Winter Service and Storage Special
FROM NOVEMBER 1ST
TO MARCH 1ST
FREE PICK UP AND DELIVERY FOR ANY TRACTOR
CHARGE FOR ANY OTHER EQUIPMENT
CONTACT RANDY AT
570-424-9090 FOR ALL OF THE DETAILS
|From the February, 2009 issue of Motorcycle Cruiser|
|Drain Those Carbs!|
|Protect That Tank!|
|Keep The Battery Charged!|
like inactivity. A battery ignored all winter will usually roll
over and die. The simplest way to ensure a happy off-season for
your battery is to connect a Battery Minder or a Battery Tender
to it. You don't even need to remove it from the bike unless it
gets well below freezing where you store it or if your bike has
a clock, audio-system memory, security system or other constant
drain on the battery.
If a Battery Tender isn't in your budget (though it will pay for itself, probably by spring), plug a trickle charger into something that is turned on frequently -- such as the light socket on the garage-door opener or the light source in the place it's stored. Or, plug it into a light timer that will turn it on for 30 minutes a day. If none of these methods is convenient, trickle-charge it overnight every two weeks or so. If the storage place gets really cold, you might want to take the battery inside and put it somewhere where it won't alarm your spouse.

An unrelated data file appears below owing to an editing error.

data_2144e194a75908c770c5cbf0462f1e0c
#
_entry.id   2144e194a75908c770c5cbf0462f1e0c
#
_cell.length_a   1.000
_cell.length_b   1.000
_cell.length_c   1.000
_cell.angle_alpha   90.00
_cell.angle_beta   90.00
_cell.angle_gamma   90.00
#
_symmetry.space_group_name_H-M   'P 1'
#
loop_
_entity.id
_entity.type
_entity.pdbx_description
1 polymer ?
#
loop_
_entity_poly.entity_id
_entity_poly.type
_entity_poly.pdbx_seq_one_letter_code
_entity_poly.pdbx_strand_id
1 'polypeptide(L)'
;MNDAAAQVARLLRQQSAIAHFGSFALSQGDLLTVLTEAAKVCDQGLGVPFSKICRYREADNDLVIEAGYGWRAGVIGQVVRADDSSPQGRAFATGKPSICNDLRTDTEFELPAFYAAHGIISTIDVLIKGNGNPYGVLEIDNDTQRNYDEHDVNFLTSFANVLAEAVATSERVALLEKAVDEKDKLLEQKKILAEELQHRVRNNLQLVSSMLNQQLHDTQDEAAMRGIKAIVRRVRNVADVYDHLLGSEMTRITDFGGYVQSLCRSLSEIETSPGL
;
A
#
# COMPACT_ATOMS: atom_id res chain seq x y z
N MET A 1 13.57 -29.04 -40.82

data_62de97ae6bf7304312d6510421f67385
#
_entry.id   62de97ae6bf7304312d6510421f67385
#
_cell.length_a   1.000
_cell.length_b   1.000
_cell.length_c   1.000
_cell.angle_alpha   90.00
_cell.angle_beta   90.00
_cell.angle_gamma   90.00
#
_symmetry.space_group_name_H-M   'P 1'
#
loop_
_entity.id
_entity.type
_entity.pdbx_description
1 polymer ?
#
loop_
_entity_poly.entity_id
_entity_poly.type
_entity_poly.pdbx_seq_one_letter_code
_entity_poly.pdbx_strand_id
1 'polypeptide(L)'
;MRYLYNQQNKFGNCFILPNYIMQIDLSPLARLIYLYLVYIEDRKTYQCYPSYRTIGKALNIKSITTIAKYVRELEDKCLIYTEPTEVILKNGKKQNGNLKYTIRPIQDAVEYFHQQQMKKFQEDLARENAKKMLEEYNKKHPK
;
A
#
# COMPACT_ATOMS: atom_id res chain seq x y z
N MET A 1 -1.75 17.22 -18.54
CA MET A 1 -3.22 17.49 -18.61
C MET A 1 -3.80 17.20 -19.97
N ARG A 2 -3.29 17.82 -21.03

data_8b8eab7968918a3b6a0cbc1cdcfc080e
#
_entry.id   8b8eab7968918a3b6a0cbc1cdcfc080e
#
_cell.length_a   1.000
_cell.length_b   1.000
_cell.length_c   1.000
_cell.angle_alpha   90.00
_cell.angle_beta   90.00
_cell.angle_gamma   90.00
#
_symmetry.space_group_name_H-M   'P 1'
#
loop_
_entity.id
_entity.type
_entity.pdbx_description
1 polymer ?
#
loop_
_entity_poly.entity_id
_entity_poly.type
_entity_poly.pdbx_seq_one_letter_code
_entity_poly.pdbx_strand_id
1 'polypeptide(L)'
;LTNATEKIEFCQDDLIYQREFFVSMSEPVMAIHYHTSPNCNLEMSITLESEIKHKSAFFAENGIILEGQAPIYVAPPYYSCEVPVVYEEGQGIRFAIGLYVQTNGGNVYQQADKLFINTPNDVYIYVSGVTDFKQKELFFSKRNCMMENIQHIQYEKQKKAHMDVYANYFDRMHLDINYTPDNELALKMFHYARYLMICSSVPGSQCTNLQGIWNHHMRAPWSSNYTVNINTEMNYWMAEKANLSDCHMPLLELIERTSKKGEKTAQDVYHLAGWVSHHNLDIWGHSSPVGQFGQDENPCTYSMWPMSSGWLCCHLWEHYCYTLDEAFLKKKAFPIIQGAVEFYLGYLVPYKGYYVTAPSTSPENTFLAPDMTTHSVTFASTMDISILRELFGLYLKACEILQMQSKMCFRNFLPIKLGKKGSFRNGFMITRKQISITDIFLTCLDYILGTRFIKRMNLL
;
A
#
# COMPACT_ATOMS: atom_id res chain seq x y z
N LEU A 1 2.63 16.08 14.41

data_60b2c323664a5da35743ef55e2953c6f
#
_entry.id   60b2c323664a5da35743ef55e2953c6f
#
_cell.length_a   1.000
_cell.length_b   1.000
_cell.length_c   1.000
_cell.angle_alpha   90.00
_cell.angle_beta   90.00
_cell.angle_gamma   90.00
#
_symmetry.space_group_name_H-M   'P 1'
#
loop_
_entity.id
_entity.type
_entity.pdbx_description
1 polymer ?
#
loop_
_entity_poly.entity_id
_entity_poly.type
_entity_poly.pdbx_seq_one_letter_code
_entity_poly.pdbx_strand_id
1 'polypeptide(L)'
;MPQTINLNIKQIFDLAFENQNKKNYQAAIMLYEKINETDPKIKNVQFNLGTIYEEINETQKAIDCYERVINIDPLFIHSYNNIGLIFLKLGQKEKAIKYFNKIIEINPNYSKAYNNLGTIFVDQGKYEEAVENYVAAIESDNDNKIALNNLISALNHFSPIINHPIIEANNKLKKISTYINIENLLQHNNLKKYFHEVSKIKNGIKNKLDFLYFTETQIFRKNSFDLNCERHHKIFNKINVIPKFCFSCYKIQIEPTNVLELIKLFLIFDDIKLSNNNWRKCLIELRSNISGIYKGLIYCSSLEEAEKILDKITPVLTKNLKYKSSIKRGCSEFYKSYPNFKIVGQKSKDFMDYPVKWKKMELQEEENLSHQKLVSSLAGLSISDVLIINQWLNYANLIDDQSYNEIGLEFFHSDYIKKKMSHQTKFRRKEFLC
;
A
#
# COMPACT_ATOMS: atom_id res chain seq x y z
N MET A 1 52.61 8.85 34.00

If you have a maintenance-free battery, simply clean the terminals and any serious grunge off the battery and battery box and spray a little silicone spray or other protectant on the terminals and connecting hardware. If it's one that requires fluid to be added, fill it to the top level before storage.
If you ignore your battery and leave it where it can freeze, it may do so and crack the case, allowing acid to spill on the bike. If even a drop gets on the chain, it can be rendered worthless.
Ignore the persistent old wives tail about batteries dying if they are stored on concrete.
If your battery does die during the winter, I'd recommend replacing it with one of Harley's current maintenance-free batteries, if there is one that fits your bike. We have been amazed at how well they stand up to neglect.
|Put The Engine To Bed!|
|Give your brakes a break!|
If your machine uses hydraulic brakes or clutches, keep in mind that brake fluid absorbs water, which is why it should be changed. Do this at least every other year -- sooner if it has changed from its normal amber hue to a darker color. This also applies to hydraulically operated clutches. Water in the fluid can prevent clutch disengagement when the engine is hot. Some sources recommend changing the brake fluid when you prepare to store the bike to prevent any moisture in the system from corroding the components. Others say you should change it when you prepare to put the bike back on the road to assure maximum braking performance during the riding season. Either way, be sure old brake fluid gets changed
|Keep it fluid!|
|Owners of liquid-cooled machines that are stored where the temperature drops below freezing should check that the coolant is up to snuff to avoid freezing damage.|
|Retire Your Tires!|
|Lube It Up!|
|Wrap That Rascal!|